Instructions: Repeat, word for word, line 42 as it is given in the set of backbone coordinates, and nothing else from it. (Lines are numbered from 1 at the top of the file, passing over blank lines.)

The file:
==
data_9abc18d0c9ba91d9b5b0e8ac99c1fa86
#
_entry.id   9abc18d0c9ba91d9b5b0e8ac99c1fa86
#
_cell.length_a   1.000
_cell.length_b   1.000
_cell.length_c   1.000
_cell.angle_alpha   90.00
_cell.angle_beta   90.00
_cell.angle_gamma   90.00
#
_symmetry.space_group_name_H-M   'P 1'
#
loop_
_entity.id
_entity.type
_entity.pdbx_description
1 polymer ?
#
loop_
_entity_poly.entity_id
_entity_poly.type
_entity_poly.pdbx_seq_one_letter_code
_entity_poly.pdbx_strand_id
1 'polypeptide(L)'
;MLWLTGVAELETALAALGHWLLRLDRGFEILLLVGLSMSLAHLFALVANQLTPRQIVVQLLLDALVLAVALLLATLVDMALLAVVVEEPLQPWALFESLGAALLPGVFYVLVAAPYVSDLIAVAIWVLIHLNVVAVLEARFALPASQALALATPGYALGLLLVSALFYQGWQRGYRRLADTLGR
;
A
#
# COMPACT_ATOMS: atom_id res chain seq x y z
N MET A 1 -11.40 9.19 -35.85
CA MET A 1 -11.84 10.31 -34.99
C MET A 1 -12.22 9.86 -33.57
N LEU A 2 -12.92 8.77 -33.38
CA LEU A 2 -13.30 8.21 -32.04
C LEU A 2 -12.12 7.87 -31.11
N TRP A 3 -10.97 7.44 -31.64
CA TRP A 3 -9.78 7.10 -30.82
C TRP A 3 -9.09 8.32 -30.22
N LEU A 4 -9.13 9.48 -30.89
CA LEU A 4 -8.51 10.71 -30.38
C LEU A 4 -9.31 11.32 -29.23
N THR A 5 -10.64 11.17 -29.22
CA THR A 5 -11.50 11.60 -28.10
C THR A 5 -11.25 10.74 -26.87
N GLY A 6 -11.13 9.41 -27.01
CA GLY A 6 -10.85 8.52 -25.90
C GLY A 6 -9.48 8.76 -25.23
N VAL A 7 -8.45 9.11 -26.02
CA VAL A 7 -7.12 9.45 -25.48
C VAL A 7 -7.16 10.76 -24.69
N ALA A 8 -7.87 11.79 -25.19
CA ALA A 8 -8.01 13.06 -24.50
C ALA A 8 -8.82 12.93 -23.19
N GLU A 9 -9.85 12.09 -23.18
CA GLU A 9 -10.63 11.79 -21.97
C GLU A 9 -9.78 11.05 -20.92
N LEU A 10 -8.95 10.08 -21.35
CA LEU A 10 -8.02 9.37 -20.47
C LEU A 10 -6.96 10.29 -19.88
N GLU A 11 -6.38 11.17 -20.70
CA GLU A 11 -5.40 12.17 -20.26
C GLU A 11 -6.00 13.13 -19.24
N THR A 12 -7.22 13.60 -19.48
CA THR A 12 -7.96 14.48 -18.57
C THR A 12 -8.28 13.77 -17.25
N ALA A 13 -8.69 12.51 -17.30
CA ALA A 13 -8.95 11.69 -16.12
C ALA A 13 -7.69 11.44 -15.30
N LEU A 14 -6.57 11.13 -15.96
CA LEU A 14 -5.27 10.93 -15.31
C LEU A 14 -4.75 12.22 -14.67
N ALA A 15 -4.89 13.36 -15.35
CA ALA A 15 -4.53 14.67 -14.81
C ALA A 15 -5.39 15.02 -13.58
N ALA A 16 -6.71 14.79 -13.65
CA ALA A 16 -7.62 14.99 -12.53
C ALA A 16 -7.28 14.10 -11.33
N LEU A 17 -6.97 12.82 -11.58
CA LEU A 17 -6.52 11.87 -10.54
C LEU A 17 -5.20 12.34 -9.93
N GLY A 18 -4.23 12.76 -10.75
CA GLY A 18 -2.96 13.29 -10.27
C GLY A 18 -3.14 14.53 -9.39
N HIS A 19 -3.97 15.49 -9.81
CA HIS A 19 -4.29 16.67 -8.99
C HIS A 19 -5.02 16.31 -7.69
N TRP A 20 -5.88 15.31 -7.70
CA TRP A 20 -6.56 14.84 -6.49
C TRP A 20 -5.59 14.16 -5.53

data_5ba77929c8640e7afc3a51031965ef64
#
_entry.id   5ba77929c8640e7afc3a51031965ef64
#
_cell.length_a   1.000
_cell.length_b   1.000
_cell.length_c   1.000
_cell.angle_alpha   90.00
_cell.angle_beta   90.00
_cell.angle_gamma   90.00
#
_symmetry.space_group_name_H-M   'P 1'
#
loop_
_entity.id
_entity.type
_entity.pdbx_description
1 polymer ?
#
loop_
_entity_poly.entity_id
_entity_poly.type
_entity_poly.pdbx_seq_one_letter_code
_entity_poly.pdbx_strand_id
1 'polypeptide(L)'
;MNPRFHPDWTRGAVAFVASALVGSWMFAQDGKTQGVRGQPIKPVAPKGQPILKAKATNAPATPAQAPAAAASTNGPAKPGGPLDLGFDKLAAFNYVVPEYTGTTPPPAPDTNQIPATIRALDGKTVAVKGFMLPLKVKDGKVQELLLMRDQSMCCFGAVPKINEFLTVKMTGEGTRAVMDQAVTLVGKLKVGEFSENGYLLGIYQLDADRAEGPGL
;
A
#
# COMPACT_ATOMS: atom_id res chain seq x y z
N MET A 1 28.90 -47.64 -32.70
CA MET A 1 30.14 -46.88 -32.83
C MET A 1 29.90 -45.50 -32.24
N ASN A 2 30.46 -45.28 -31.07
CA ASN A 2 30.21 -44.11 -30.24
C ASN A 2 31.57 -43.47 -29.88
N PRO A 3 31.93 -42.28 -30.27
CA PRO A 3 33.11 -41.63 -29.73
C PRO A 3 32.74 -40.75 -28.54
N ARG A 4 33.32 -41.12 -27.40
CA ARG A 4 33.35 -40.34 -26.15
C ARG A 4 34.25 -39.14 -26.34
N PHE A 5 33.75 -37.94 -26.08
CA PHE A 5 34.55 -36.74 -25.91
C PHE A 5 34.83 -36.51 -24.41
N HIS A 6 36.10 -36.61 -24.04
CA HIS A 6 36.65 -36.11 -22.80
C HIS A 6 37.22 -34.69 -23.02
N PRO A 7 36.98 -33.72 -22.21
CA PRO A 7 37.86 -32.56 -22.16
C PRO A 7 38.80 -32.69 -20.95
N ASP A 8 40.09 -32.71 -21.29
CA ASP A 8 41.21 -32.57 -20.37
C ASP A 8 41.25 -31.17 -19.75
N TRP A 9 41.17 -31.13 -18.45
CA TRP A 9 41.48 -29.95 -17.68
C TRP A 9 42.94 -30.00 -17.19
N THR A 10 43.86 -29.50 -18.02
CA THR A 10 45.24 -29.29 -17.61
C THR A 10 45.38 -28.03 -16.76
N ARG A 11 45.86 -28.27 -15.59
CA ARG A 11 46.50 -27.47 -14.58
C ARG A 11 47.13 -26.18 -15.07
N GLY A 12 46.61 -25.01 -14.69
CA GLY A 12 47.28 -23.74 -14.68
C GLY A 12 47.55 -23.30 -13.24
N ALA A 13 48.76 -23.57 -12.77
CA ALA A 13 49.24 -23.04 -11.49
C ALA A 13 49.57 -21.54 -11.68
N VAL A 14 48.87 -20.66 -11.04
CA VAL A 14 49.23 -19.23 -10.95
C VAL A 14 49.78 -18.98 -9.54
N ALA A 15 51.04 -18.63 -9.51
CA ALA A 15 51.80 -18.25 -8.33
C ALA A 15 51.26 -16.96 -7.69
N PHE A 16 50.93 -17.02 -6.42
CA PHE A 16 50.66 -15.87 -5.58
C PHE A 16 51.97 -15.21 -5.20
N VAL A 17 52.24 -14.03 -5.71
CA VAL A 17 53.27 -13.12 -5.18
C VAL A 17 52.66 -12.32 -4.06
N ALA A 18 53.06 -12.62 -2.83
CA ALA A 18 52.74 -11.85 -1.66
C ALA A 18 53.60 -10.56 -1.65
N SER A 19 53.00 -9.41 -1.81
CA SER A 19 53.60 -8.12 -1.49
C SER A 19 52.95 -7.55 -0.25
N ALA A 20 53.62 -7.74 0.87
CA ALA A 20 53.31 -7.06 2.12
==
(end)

C LEU A 4 -9.31 11.32 -29.23